PCI Security Standards Council Releases Version 2.0 of the PCI Data Security Standard and Payment Application Data Security Standard

On October 28, 2010, the PCI Security Standards Council released version 2.0 of the PCI Data Security Standard (DDS) and the Payment Application Data Security Standards (PA-DSS) reflecting input from the Council’s global stakeholders.  This latest version, effective January 1, 2011, is designed to provide greater clarity and flexibility to facilitate improved understanding of the requirements and eased implementation for merchants.  A summary of the changes can be found here.  The standards, detailed summary of changes and supporting documentation can be found here.

The PCI Security Standards Council was formed by the major payment card brands American Express, Discover Financial Services, JCB International, MasterCard Worldwide and Visa Inc. to provide a transparent forum in which all stakeholders can provide input into the ongoing development, enhancement and dissemination of the DSS, PIN Transaction Security (PTS) requirements and the PA-DSS.

Defendant granted discovery of Plaintiff's Facebook and MySpace profiles

A judge of the Supreme Court of New York State has recently held that information voluntarily placed on Facebook and MySpace pages are discoverable, and that doing so would not violate the plaintiff’s right to privacy.

The plaintiff, Romano, claimed that she sustained permanent injuries as a result of an accident and also that she could no longer participate in certain activities and her enjoyment of life was affected.  As part of its defense, the defendant brought a motion to obtain complete access to the plaintiff’s current and historical Facebook and MySpace pages and accounts on grounds that the plaintiff has uploaded certain information that would be inconsistent with her claims concerning the extent and nature of her injuries.

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BlackBerry and Facebook - the Future of Electronic Service?

An Ontario Superior Court Justice has allowed the use of Facebook as a valid method for the service of court documents.  In a paternity suit where the mother could not find the father except on Facebook, Justice Cheryl Robertson allowed the mother to serve the father in a message over Facebook.  Justice Robertson believes that in today’s connected world, electronic service is the next logical step for the delivery of documents which may otherwise be undeliverable.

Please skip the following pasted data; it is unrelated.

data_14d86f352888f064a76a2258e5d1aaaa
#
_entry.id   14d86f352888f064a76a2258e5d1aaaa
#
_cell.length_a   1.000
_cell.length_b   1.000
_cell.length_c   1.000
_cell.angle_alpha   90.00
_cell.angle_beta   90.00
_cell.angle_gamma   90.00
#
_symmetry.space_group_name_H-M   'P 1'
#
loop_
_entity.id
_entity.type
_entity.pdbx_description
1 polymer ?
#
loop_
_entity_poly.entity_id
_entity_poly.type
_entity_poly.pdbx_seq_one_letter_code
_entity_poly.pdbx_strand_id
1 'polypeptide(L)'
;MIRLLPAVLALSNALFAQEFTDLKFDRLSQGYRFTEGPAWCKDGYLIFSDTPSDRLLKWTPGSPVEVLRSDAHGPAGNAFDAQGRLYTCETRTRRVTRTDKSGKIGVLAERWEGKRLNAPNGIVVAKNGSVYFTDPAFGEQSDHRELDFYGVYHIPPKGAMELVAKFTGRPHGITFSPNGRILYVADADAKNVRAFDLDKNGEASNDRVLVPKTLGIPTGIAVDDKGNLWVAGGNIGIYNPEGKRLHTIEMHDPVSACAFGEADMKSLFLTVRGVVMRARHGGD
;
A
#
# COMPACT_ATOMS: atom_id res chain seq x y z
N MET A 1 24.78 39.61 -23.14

Since the Rules of Civil Procedure allow for substituted service when regular service is impractical, Justice Robertson argues that electronic means of service provide a practical solution. E-service is even more useful in the context of family law cases where litigants may be trying to avoid being found in anticipation of child support claims. In a paper she presented earlier this month, Justice Robertson points out that e-service has several advantages over regular service including speed and cost efficiency. Furthermore the person who is serving the document will know immediately if they have sent the documents to the wrong email address or know if a user has been active in checking their Facebook page through their recent activity log. While the use of e-service is on the rise, the judiciary may be slow in adopting it, as many judges may be unfamiliar with different electronic tools. Despite this, Justice Robertson is optimistic that over time the benefits of e-service will win over even the most skeptical opponents.

Privacy concerns over Facebook's "like" button

Canada's Privacy Commissioner Jennifer Stoddart has revealed concerns over Facebook's "like" button. While the Commissioner very recently announced the conclusion of a prior privacy investigation that began in 2008, she revealed that this new probe was only one of several other issues the Commission has with Facebook. When it was first implemented, the “Like” button was meant only for users on the Facebook website to indicate their preference for items posted on their friend’s Facebook pages. In April, Facebook began to offer its “Like” button to external websites leading to uncertainty over how the private information of users who clicked the button would be used. It is now estimated that over 350,000 websites have adopted the “Like” button with over 65 million clicks to the button a day. Despite these ongoing investigations by the Commissioner, Facebook’s Chief Privacy Counsel Michael Richter maintains that Facebook continues to be dedicated to giving users control over their private information.

Quebec Court of Appeal upholds right to privacy in unreasonable surveillance case